Outrage continued to grow Thursday over the fatal shooting of a Minnesota man whose girlfriend captured the aftermath of the incident on live video.
Philando Castile's grief-stricken fiancée Diamond Reynolds, claims he was shot five times during a traffic stop in Falcon Heights, a suburb of the Twin Cities.
"He didn't have any last words," Reynolds tearfully recalled Thursday morning, hours after she said police released her and her young daughter, who was also in the car. "His eyes rolled into the back of his head and he was gone instantly."
Minnesota Gov. Mark Dayton said in a statement Thursday morning that he asked the White House to compel the U.S. Department of Justice to begin an independent federal investigation into the death of Castile, who would have turned 33 on Friday.
He added that the Minnesota Bureau of Criminal Apprehension has already begun "collecting all necessary evidence, and interviewing witnesses, to determine what happened, and to assure that justice in this case is served."
The Justice Department said Thursday that it was aware of the incident and was "assessing the situation."
Castile died at the hospital following the incident around 9 p.m. local time Wednesday.
Crowds shouting "no justice, no peace" have remained outside the governor's mansion in protest to the incident — the second police-involved shooting of a black man to gain nationwide attention in as many days. The fatal shooting early Tuesday of Alton Sterling, of Baton Rouge, Louisiana, has led the Justice Department to head an investigation.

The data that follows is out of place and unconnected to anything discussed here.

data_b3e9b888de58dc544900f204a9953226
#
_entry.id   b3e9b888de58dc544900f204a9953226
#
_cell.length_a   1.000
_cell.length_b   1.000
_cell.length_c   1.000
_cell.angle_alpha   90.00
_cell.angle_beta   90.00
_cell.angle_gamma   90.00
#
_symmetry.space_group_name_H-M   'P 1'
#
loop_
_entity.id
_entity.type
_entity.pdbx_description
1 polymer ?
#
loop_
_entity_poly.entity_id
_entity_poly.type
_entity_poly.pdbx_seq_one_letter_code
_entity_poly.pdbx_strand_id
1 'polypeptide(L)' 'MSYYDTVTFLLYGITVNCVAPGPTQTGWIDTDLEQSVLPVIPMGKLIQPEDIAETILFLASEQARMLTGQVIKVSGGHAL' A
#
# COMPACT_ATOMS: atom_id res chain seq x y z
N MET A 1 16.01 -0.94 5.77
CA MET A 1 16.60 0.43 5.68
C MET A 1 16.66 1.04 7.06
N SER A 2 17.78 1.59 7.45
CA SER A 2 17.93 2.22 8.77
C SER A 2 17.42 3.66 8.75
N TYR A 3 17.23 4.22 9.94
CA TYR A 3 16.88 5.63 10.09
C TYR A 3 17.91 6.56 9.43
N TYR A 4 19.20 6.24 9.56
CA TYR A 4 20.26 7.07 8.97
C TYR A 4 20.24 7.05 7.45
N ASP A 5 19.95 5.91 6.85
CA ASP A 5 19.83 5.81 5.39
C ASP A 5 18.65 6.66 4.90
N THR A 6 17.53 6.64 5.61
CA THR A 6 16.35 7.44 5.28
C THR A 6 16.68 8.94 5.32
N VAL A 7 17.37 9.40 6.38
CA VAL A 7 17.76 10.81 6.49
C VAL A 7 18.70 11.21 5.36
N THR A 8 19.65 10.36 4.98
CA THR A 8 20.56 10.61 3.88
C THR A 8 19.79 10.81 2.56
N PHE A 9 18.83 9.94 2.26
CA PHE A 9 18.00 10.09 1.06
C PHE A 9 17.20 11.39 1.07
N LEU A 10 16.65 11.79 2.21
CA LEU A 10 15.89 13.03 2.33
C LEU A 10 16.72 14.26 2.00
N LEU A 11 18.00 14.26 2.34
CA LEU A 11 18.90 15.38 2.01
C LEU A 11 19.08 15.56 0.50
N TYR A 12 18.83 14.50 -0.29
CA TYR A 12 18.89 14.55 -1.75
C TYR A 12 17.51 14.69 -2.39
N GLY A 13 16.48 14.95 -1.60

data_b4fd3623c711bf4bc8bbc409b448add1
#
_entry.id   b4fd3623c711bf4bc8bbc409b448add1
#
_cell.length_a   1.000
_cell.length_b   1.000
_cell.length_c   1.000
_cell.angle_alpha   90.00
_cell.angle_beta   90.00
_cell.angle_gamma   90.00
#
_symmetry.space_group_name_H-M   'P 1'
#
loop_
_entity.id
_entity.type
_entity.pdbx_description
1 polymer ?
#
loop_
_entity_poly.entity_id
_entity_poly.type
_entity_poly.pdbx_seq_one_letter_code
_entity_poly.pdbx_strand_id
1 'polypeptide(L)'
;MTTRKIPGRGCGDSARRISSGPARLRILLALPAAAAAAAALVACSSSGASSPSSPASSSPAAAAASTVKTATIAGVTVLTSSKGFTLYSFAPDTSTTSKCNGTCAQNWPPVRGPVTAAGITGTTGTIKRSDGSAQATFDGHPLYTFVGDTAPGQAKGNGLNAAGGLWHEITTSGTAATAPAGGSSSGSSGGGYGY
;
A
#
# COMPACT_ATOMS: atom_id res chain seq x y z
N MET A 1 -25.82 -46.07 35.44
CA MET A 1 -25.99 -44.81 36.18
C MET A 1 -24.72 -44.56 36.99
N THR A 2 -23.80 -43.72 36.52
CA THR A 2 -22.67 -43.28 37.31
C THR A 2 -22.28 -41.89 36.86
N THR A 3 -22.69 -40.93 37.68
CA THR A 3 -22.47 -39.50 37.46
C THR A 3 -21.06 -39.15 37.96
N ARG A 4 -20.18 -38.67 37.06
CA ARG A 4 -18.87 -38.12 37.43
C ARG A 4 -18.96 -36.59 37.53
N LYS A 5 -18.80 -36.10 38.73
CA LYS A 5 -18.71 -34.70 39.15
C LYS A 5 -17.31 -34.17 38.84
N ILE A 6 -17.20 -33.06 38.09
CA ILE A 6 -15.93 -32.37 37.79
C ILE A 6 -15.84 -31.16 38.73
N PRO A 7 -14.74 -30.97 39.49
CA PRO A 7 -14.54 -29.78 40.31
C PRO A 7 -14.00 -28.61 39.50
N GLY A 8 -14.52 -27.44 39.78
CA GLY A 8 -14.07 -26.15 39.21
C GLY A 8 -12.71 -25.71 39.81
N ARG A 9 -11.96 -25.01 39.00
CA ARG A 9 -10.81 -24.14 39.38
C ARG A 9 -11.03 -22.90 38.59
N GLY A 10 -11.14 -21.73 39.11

President Barack Obama on Thursday said he was "deeply troubled" by the latest police-involved shootings, and promised a fair federal investigation in Baton Rouge.
"But regardless of the outcome of such investigations, what's clear is that these fatal shootings are not isolated incidents," the president said in a statement. "They are symptomatic of the broader challenges within our criminal justice system, the racial disparities that appear across the system year after year, and the resulting lack of trust that exists between law enforcement and too many of the communities they serve."
The St. Anthony Police Department, which covers Falcon Heights, did not immediately detail what led up to the shooting in his community of 5,300. Castile was identified by his family.
Reynolds told reporters that the couple and her daughter had gone to get groceries and Castile had just been to the barber for his upcoming birthday when they were stopped by a St. Anthony cop.
She said the officer asked them if they knew they had a broken taillight, and they responded no.
Then, Reynolds said, the officer asked them to put their hands in the air, and they complied. The officer then asked Castile, who was driving, for his identification.
Reynolds said he kept it in a thick wallet in a right-back pants pocket.
"As he's reaching, he lets the officer know, 'I have a firearm on me,'" Reynolds said. "I begin to yell, 'But he's licensed to carry.' After that, he began to take off shots — bup bup bup."
Reynolds said that "nothing in (Castile's) body said intimidation," but the officer ordered him, "Don't move, don't move."
"He killed him for no reason at all," Reynolds said, adding that the cop appeared to be crying. "He was frantic and very, very nervous."
The officer, she added, never checked for a pulse.
She said that she used her cellphone to record the aftermath and put it on Facebook because "I wanted everyone to know that no matter how much the police tamper with evidence ... I wanted to put it on Facebook and go viral so that the people can see."
In the video, Reynolds remains calm.
The officer, who is not identified, continues to point his gun at Castile, who apears slumped in his seat in a blood-soaked T-shirt.